Monday 19 August 2013

Falling Over.

Falling Over is a collection of short stories written by James Everington and is the first time I’ve encountered his work. It won’t be the last. It’s a special moment when you read a new author and immediately get the feeling that you’re onto something special and such was the case here. The stories in this collection are evidence of great talent at work, both emotionally and intellectually stimulating.
The first story gives the collection its title and is one of the best stories I’ve ever read about paranoia. (And I don’t just say that because they will probably read this). Written in first person – as it had to have been – it’s a marvellously ambiguous tale that slowly builds an - ultimately almost unbearable - atmosphere of confusion and mistrust. There’s a hint of Bodysnatchers about it but the premise is presented in wonderfully written prose that allows the reader to tap into, and experience for themselves, the paranoia of the narrator. An unreliable narrator? Probably. Maybe. Possibly not… An uncertainty that adds another layer of enjoyment to the story. It’s an intelligent, thought-provoking piece of writing and a strong start to the collection.
The theme of paranoia is also evident in Sick Leave (which riffs on ring-a-roses, another reference to falling over) but which also throws fears of sickness and death into the mix along with a hint of alienation, the latter something it shares with New Boy which incorporates an extra measure of guilt for good measure. (And which also features a fall…)
Fate, Destiny and a Fat Man from Arkansas explores themes of – well, fate and destiny as it happens, the eponymous American a manifestation of the unavoidable karma meted out on two burglars who choose to break into the wrong house.
Light relief comes in the hundred words of Haunted which delivers everything you could possibly want from a piece of flash fiction with great aplomb.
The Time of Their Lives presents another view of mortality and is cleverly written from the perspective of a young boy, unable to grasp the reality of what is happening in the hotel he is begrudgingly staying in with his grandparents. The central theme will call to mind a couple of films which I won’t name for fear of spoilers but I will mention that the atmospheric writing conjured up images of sequences in Kubrick’s The Shining for me.
I personally believe that one of the circles of Hell (one quite near the centre actually) is made up entirely of thousands of suburban neighbourhoods, each with their own residents committee setting the standards of what’s required in order to "fit in" with the community. If you’re of a similar mindset then you’ll probably end up rooting for The Man Dogs Hated – an individual who falls way outside expectations in this tale which exposes the petty mindedness and hypocrisy of those who cast judgement on others, those who fail to conform to their own version of what’s right and proper.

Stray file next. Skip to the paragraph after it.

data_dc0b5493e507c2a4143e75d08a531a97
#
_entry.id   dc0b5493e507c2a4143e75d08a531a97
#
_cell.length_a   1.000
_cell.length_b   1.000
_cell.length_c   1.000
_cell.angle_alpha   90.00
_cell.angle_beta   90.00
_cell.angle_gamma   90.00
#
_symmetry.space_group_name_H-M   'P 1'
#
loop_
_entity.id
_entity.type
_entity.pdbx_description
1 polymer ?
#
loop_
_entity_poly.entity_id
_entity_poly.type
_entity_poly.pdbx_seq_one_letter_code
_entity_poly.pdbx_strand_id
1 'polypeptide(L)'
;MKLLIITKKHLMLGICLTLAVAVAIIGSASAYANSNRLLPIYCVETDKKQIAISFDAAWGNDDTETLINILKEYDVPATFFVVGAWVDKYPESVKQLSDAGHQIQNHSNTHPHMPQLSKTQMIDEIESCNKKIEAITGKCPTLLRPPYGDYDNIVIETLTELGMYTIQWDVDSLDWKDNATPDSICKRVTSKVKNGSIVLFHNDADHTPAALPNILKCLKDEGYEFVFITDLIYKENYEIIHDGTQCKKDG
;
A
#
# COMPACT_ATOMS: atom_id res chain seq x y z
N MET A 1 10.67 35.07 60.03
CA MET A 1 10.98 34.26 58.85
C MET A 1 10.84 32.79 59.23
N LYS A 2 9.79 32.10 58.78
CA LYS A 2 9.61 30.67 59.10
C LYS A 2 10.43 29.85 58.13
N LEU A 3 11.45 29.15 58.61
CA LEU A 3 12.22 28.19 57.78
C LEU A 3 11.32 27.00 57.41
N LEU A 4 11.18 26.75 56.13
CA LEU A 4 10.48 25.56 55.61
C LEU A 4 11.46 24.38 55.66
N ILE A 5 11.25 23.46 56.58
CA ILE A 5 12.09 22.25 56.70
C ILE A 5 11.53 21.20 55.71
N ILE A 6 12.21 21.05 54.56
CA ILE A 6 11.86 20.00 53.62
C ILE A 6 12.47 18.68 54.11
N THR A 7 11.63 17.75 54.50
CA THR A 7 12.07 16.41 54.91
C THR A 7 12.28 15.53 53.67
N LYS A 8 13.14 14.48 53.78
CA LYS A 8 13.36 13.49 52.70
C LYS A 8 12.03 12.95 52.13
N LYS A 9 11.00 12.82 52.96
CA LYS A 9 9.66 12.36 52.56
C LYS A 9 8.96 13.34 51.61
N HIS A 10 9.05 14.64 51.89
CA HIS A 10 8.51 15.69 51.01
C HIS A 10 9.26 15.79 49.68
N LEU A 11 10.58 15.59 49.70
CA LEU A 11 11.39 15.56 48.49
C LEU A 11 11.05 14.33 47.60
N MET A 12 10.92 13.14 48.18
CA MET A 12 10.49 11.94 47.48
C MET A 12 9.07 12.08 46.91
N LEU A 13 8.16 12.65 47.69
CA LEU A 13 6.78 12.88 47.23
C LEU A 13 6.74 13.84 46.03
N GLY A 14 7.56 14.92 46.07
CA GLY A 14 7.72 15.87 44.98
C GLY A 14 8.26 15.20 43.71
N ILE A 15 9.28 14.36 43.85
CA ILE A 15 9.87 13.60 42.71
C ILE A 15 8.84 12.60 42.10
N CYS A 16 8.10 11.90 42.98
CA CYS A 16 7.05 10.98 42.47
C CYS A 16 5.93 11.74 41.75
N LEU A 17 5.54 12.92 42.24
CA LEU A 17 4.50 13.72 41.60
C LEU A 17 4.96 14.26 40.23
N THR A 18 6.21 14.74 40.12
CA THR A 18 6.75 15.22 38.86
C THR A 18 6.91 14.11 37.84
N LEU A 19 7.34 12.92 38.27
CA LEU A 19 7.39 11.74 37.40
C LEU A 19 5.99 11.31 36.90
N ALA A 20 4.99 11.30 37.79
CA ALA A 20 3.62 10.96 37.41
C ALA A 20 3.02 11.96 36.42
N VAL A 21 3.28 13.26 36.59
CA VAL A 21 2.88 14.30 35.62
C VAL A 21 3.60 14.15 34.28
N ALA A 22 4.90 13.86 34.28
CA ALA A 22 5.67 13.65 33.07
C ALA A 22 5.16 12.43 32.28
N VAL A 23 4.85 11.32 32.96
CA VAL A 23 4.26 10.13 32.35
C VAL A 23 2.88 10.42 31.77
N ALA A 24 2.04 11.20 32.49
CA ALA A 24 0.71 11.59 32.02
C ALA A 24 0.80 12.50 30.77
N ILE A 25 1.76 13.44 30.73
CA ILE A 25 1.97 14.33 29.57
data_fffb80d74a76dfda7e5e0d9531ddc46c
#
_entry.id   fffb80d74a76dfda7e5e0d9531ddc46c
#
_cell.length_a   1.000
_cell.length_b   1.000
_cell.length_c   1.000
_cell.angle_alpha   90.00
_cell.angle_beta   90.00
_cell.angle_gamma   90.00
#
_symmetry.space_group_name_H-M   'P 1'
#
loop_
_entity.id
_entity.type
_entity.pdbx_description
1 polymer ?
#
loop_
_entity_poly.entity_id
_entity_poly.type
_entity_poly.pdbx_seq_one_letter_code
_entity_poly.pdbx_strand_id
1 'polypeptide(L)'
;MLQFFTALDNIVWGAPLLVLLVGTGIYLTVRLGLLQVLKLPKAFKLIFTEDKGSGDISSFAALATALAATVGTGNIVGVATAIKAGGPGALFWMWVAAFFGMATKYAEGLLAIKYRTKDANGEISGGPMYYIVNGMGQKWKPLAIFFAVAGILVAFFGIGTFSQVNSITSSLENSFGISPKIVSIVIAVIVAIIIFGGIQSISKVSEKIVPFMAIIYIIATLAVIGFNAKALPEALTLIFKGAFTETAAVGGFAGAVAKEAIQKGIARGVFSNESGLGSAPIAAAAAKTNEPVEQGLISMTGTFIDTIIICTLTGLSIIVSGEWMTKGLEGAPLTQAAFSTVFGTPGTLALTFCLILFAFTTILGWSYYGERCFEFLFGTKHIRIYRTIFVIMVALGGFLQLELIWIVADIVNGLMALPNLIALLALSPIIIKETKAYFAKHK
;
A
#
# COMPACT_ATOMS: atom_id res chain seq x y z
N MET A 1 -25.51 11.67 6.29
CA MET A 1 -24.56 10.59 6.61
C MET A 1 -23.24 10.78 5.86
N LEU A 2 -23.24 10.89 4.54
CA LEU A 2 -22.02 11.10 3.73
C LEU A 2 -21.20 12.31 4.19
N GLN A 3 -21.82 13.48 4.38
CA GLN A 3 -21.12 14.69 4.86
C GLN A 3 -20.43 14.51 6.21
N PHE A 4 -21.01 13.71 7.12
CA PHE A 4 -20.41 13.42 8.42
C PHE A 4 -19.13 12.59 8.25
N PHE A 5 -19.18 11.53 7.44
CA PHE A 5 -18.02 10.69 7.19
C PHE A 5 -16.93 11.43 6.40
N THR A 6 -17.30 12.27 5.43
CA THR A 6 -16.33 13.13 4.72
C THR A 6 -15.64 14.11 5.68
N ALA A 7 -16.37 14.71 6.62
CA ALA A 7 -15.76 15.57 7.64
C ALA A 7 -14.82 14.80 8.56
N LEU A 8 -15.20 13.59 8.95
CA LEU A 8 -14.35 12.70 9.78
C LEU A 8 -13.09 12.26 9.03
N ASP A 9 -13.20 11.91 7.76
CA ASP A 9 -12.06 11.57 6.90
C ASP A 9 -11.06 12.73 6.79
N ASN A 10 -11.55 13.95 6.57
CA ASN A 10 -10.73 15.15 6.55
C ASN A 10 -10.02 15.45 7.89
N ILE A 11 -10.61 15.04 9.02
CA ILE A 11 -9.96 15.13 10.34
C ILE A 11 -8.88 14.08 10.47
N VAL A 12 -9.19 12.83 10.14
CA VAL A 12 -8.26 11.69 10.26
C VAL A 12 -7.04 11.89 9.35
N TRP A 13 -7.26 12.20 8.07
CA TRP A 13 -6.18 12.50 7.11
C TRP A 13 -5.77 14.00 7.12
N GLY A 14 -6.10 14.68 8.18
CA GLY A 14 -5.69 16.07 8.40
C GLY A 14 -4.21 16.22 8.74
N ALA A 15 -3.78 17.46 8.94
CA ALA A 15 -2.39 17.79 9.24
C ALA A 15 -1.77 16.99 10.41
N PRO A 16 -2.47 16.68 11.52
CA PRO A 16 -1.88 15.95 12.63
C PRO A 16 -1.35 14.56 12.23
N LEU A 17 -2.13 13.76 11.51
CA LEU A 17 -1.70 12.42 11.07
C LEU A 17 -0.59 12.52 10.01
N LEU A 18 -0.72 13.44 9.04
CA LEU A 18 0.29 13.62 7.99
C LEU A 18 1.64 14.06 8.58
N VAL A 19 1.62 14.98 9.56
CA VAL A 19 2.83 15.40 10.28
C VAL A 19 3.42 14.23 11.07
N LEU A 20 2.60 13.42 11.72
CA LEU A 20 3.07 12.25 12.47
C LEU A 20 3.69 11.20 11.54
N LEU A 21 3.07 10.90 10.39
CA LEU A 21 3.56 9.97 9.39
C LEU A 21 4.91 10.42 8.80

The last two stories in the collection are perhaps the darkest. Drones is another first person narrative (and all the more effective because of it) from a soldier whose job is to carry out remote attacks by UAV, witnessing the death and destruction via computer monitor. This distancing effect has a profound effect on him, desensitising him to the terrible acts he is committing, rendering the act of killing automatic and emotionless. It’s a descent into madness tale which – if I was being overly-analytical – could have something to say about video gaming but, whether this was the intention or not, the ending is very dark, and very effective indeed.
The final story has the ironic title Public Interest Story – just how ironic it is becomes apparent as you read. It’s basically a (well deserved) diatribe against the British Press and the monumental hypocrisy of that institution. It’s not press intrusion that’s the theme here, rather manipulation and the horrifying ease with which public opinion can be influenced by untruths and prejudices presented as facts. There’s another theme running through the story too, that of mob mentality - the two feeding off each other to bring about a conclusion horrifying as much for its inevitability as what actually happens.

Falling Over is a fine collection of intelligent, thought-provoking horror which I thoroughly recommend that you buy. You can do that here.

1 comment: